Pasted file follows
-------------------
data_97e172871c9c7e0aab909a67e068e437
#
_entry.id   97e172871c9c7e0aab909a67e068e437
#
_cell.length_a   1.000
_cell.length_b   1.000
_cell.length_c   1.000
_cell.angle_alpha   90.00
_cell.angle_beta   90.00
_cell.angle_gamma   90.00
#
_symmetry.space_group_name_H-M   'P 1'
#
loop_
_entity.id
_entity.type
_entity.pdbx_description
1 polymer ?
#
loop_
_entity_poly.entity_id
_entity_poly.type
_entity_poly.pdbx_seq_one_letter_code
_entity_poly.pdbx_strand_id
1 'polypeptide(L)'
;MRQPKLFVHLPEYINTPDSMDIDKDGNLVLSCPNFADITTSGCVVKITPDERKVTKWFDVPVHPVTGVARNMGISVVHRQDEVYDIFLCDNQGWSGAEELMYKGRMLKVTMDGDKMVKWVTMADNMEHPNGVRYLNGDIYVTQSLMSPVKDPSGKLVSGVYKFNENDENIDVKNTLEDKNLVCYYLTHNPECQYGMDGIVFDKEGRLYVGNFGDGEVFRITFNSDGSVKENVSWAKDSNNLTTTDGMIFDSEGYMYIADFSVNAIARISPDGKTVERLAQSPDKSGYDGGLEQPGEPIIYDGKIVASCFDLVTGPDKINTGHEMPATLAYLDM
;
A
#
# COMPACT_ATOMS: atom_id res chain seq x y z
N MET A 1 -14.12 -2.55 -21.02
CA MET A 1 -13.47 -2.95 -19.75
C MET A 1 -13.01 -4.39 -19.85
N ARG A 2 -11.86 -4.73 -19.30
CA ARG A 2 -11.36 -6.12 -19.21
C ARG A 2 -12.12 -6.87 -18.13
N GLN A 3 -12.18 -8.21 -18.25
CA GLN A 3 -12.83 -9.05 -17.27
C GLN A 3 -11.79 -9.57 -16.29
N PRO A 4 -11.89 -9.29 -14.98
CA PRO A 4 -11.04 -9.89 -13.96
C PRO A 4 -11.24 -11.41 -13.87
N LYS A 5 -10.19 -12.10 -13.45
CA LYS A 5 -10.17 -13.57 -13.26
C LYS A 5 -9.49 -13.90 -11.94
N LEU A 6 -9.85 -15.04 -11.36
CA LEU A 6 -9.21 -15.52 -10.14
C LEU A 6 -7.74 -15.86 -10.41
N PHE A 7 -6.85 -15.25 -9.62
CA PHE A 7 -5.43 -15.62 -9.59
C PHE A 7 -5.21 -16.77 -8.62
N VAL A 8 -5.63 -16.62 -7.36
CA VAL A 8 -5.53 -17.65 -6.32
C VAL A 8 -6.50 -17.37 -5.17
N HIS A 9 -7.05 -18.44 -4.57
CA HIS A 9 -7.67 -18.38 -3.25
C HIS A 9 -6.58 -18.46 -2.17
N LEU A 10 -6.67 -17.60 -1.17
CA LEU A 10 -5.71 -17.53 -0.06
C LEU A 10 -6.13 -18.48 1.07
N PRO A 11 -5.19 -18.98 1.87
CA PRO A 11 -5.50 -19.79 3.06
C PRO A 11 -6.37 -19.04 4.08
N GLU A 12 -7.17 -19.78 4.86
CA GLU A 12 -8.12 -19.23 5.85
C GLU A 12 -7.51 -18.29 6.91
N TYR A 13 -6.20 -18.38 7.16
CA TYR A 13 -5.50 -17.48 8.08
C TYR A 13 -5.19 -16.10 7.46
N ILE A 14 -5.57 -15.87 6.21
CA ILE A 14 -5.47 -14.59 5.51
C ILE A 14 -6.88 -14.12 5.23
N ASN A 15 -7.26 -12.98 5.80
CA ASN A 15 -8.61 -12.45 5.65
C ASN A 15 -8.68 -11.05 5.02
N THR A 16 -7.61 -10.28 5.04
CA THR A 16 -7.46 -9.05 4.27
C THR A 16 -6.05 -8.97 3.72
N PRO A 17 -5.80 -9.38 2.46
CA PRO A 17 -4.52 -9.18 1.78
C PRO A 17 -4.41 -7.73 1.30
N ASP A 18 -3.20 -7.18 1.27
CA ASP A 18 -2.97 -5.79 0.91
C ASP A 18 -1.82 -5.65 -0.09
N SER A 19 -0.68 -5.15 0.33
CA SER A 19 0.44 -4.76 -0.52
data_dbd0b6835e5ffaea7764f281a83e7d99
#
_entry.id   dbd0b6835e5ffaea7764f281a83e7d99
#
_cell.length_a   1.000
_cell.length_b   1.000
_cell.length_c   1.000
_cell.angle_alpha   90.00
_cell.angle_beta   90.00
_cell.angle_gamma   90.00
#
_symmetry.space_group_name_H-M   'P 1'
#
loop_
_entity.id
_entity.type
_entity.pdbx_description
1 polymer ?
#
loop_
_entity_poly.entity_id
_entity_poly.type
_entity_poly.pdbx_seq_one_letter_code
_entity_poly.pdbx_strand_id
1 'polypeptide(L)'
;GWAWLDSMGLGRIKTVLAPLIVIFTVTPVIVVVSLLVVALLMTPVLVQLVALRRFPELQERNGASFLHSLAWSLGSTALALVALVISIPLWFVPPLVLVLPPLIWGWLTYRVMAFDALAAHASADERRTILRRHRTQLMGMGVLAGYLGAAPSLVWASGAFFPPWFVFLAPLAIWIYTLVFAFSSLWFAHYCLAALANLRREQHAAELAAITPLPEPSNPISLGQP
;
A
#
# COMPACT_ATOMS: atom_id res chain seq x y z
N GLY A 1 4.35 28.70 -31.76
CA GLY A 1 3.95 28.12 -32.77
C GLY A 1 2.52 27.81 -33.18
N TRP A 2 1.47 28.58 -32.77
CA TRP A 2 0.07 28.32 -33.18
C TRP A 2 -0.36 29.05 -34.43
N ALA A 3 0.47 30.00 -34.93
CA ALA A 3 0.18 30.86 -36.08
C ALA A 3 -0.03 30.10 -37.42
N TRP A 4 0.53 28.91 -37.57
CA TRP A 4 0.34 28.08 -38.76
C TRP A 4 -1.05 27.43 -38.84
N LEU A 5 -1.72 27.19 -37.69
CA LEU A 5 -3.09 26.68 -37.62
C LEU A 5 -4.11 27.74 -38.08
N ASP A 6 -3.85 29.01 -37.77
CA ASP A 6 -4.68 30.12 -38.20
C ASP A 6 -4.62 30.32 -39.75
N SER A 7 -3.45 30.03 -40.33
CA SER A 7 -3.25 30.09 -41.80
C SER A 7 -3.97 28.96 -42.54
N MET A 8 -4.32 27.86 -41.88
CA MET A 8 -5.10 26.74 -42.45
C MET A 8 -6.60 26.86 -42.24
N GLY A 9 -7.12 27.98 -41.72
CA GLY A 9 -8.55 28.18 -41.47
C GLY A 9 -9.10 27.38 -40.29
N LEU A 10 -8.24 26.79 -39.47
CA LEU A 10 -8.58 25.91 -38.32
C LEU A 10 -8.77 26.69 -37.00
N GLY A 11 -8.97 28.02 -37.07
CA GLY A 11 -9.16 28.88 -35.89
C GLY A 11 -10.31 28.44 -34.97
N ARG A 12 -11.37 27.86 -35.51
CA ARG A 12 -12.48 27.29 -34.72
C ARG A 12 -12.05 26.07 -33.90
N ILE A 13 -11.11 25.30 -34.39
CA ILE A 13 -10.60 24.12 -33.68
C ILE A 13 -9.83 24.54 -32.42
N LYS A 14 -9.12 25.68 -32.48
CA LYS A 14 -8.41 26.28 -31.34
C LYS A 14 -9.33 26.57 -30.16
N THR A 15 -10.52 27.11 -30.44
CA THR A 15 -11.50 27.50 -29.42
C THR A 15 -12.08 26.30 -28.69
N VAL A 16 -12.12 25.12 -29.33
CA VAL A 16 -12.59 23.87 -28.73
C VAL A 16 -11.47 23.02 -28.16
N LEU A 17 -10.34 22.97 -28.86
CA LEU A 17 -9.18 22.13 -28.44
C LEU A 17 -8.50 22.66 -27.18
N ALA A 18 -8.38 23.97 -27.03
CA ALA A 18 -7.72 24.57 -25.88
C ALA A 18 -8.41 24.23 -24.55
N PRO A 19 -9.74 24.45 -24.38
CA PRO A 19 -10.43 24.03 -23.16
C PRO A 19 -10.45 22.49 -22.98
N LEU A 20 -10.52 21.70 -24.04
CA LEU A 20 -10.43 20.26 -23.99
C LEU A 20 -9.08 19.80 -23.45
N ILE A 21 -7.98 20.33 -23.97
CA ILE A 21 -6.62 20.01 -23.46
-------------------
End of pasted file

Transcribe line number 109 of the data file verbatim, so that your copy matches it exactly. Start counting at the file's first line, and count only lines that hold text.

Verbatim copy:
_entity_poly.pdbx_seq_one_letter_code